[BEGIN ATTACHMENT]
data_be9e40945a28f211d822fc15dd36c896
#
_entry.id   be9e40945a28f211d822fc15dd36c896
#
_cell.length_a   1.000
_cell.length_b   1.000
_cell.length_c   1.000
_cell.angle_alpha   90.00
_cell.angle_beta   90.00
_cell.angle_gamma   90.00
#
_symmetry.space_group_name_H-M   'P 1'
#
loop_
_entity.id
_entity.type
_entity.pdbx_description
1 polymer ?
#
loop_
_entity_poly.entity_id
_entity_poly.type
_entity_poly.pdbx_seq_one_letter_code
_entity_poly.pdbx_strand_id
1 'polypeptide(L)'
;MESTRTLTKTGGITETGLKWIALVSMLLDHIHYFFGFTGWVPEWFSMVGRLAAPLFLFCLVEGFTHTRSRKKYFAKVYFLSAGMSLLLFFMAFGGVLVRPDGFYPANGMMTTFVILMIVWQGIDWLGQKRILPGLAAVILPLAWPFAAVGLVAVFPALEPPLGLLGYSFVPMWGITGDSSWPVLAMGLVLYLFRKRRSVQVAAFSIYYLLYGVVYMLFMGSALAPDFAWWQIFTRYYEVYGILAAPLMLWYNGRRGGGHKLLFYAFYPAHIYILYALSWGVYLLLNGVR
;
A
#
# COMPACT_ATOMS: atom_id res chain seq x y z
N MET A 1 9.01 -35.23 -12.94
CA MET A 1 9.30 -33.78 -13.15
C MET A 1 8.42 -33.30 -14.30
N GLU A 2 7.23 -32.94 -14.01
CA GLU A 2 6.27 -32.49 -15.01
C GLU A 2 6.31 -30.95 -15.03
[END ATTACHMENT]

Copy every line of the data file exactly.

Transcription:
data_be9e40945a28f211d822fc15dd36c896
#
_entry.id   be9e40945a28f211d822fc15dd36c896
#
_cell.length_a   1.000
_cell.length_b   1.000
_cell.length_c   1.000
_cell.angle_alpha   90.00
_cell.angle_beta   90.00
_cell.angle_gamma   90.00
#
_symmetry.space_group_name_H-M   'P 1'
#
loop_
_entity.id
_entity.type
_entity.pdbx_description
1 polymer ?
#
loop_
_entity_poly.entity_id
_entity_poly.type
_entity_poly.pdbx_seq_one_letter_code
_entity_poly.pdbx_strand_id
1 'polypeptide(L)'
;MESTRTLTKTGGITETGLKWIALVSMLLDHIHYFFGFTGWVPEWFSMVGRLAAPLFLFCLVEGFTHTRSRKKYFAKVYFLSAGMSLLLFFMAFGGVLVRPDGFYPANGMMTTFVILMIVWQGIDWLGQKRILPGLAAVILPLAWPFAAVGLVAVFPALEPPLGLLGYSFVPMWGITGDSSWPVLAMGLVLYLFRKRRSVQVAAFSIYYLLYGVVYMLFMGSALAPDFAWWQIFTRYYEVYGILAAPLMLWYNGRRGGGHKLLFYAFYPAHIYILYALSWGVYLLLNGVR
;
A
#
# COMPACT_ATOMS: atom_id res chain seq x y z
N MET A 1 9.01 -35.23 -12.94
CA MET A 1 9.30 -33.78 -13.15
C MET A 1 8.42 -33.30 -14.30
N GLU A 2 7.23 -32.94 -14.01
CA GLU A 2 6.27 -32.49 -15.01
C GLU A 2 6.31 -30.95 -15.03